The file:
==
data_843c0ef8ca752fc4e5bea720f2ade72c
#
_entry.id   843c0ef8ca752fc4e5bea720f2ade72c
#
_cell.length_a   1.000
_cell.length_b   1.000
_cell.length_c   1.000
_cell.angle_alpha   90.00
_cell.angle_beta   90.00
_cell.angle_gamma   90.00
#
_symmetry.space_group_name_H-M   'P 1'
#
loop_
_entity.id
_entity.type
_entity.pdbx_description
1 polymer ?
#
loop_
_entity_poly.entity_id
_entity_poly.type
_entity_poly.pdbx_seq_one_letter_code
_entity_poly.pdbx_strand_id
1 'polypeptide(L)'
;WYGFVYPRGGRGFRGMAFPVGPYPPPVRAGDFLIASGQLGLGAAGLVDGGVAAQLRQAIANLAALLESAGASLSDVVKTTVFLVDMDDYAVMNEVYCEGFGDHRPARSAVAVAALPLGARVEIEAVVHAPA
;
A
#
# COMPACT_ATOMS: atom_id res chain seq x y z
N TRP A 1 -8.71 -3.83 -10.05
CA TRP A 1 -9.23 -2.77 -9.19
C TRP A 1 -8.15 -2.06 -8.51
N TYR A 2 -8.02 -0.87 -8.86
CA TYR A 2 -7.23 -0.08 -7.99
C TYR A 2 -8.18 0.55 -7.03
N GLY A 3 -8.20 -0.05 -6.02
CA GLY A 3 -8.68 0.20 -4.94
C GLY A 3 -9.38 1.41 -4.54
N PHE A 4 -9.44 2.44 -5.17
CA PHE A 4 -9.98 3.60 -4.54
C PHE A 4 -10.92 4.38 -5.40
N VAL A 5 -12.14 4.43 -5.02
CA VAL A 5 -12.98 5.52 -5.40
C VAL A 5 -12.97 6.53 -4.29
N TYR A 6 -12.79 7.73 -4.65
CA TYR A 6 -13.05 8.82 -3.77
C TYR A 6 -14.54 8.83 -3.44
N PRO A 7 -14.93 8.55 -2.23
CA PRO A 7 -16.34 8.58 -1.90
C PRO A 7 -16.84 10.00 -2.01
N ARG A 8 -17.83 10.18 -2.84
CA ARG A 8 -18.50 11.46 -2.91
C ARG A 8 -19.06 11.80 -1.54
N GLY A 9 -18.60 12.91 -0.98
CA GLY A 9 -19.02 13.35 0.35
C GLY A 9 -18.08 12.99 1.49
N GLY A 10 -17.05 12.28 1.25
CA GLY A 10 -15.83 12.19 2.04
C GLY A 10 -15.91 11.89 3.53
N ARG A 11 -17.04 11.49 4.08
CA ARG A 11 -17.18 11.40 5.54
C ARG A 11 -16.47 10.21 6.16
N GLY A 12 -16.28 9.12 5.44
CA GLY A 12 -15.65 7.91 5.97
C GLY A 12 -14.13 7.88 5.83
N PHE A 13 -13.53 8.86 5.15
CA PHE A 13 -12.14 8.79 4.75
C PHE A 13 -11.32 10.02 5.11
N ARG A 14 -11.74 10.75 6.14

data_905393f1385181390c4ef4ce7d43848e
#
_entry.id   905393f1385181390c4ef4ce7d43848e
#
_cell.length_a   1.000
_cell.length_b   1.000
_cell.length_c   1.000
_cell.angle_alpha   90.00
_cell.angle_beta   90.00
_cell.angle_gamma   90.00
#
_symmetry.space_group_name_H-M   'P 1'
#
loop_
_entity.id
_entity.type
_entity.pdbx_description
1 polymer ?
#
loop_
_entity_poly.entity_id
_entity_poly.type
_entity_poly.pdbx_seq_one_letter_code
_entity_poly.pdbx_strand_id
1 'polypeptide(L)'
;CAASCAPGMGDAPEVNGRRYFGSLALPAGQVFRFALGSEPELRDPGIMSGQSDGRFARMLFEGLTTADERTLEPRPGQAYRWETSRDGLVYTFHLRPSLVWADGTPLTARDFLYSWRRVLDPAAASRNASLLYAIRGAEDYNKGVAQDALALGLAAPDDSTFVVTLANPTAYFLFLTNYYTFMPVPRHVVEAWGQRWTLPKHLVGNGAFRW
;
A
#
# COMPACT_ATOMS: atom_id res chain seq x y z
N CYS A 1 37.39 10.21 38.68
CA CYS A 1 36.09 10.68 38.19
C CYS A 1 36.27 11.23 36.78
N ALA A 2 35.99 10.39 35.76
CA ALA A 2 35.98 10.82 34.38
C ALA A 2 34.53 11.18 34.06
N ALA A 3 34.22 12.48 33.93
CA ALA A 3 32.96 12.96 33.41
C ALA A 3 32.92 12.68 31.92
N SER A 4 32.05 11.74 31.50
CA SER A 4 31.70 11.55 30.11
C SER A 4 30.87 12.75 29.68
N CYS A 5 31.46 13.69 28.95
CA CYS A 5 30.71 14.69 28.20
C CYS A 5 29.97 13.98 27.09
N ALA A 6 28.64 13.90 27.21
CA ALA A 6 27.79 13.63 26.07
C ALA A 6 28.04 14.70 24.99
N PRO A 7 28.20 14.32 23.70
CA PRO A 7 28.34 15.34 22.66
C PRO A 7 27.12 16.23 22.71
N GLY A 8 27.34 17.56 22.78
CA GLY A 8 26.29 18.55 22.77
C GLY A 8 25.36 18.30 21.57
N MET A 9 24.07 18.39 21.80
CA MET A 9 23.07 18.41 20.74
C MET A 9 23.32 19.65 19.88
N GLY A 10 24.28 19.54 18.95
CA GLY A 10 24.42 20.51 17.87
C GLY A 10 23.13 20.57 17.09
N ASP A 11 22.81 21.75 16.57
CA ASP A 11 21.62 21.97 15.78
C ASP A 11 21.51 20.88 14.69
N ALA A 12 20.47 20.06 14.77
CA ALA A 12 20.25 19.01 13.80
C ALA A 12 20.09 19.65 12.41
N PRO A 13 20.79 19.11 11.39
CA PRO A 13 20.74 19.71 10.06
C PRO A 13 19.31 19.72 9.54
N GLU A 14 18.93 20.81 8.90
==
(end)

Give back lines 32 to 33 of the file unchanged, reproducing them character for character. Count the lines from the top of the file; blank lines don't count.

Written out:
CA TRP A 1 -9.23 -2.77 -9.19
C TRP A 1 -8.15 -2.06 -8.51